One of my earliest memories was riding on the back of my Fathers bicycle to his allotment to tend his vegetables and gather the seeding heads of the weeds that grew there and as much chickweed as he could carry, his passion was Canaries and Native British Finches and their diet comprised of as much natural food as he could find. He used plants to brew tonics and cures, I never discovered what he knew, he died when I was 8 years old and I at the time beyond listening to canaries and mules singing had no real interest in keeping birds myself, although a few things he told me I still recall, he said "there is a difference between surviving and thriving" he understood the importance of nutrition in preparing his birds to breed, the management needed at different seasons of the year in order to have his birds fit and ready for the task ahead for when he paired them up.  I recall looking at canaries brooding their clutches each cage covered with seeding heads of weeds and chickweed, him making rearing food from sausage rusk and hard boiled egg daily, after his death my Mother disposed of his birds and equipment but some cages built into a small shed remained and after life had returned to some semblance of normality my interest turned to using them for bird-keeping.                                                     
Diet can turn a bird into a fit and healthy specimen that lives up to our hopes in the breeding cage and on the show bench.The Bengalese Finch is a seedeater that shows a marked preference for certain seeds, White Millet, Plain Canary and Panicum Millet along with Paddy Rice are the preferred seeds for the majority of birds. A diet comprising of a good Budgie mix with a low percentage of Plain Canary supplemented with additional White Millet in the mix and Paddy Rice, (this is best supplied in a separate dish) will provide a good maintenance diet.Heading towards and during the breeding season your birds will need a softfood to condition them for breeding and assist in rearing their young.Another useful aid in this process used by many fanciers is soaked or sprouted seed.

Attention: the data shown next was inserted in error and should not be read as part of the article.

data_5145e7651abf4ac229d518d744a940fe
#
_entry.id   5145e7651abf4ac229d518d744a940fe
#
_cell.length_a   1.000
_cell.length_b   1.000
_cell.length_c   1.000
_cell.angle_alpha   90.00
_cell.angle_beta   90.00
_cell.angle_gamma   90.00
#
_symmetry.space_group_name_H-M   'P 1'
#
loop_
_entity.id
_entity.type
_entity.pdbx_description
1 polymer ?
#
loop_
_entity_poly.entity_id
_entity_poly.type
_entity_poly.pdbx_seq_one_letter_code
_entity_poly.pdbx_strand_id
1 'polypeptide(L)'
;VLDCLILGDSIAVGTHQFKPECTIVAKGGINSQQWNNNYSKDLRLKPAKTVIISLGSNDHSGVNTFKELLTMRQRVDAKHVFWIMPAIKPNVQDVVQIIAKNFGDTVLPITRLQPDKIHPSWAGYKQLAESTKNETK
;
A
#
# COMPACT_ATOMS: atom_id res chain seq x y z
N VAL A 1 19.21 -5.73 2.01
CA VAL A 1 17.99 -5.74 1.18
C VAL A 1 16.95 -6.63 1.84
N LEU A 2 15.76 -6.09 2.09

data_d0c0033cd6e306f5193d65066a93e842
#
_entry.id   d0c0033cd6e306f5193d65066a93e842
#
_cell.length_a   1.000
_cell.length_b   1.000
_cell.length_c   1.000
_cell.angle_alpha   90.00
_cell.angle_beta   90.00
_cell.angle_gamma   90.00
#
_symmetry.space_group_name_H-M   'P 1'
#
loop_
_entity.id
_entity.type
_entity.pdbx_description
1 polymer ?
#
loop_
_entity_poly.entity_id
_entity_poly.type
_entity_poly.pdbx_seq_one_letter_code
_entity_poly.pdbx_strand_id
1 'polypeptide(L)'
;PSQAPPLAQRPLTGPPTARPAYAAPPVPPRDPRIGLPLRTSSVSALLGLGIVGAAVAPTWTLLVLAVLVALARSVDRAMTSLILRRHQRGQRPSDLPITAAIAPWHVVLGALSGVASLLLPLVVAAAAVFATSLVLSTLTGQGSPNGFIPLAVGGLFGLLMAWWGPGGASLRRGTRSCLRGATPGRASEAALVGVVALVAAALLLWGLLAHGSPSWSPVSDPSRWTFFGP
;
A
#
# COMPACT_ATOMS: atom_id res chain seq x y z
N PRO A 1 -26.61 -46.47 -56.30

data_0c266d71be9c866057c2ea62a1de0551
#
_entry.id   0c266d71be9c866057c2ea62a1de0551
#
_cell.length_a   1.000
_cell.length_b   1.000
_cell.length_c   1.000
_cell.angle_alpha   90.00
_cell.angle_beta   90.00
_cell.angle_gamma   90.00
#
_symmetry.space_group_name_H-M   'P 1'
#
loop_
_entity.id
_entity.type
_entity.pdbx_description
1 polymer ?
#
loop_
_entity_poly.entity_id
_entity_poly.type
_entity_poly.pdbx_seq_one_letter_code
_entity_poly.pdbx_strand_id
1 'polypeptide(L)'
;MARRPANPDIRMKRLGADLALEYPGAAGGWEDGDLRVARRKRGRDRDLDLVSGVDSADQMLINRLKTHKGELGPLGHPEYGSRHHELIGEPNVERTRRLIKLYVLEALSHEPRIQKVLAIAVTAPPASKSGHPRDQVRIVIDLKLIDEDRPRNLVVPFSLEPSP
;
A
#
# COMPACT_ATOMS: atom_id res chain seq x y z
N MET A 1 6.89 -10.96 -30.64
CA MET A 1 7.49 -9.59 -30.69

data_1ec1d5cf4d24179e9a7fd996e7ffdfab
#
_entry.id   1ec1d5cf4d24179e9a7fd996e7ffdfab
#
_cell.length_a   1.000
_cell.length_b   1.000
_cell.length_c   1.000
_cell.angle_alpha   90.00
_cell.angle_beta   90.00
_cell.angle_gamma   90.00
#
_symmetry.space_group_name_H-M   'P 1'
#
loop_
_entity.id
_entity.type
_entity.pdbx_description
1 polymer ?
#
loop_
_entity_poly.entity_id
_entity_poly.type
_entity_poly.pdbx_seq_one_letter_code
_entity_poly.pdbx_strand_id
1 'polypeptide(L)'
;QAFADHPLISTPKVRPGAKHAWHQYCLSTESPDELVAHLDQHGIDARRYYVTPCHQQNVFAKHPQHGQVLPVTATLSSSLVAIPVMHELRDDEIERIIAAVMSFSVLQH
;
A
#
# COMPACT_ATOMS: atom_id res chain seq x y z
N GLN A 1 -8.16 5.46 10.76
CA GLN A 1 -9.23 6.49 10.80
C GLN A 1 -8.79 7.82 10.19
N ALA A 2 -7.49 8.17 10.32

There are many types of softfood available from plain bread and milk to complicated formulas from bird food companys. It is perhaps best to choose a ready formulated softfood that contains the vitamins and minerals that are needed by growing chicks.
Always provide a supply of mineralised and oystershell grit to your birds.
Water is the most important component in yours bird's environment both for drinking and bathing, and a clean fresh supply for both purposes should be provided daily, more often were possible.
Most birds will eagerly consume Greenfood that is fresh and clean and gathered were you are 100% certain there is no contamination, Chickweed appearing to find the most favour.
Supplements in the form of, Vitamins, Minerals, Liquid Calcium,Probiotics, etc, are appearing more and more and the best of them can assist in a properly formulated diet plan, but care should be taken and advice sought on their proper use.
As you gain more experience with your birds and read and talk to other fanciers you will find the system that suits you and your birds, that brings you the breeding and show successes you are looking for. When you reach this happy stage remember “if it ain’t broke don’t fix it”.
Cleanliness around the birdroom is of paramount importance, due to our bird's confinement they are constantly in contact with their droppings stale eggfood etc, and illness in these conditions is lurking around the corner. We don’t need an operating theatre environment but the cleaner we can keep our cages the less chance we have of trouble flaring.
It would be impossible to give even a brief outline of health problems in this small article, but I would advise a good book on keeping birds, if possible one specific to finches be obtained, as the advice in these books concerning illness and injury will apply equally to the Bengalese.                                                                      

Opposite is dry softfood before mixing, and softfood packed with peas, I use frozen peas in my softfood, I blend them and add to the softfood most times this means I never need to add any liquid other than that which is in the peas, my birds consume the peas with relish and stuff the youngsters full of peas and softfood, peas are in my opinion a great addition to your birds diet when feeding youngsters.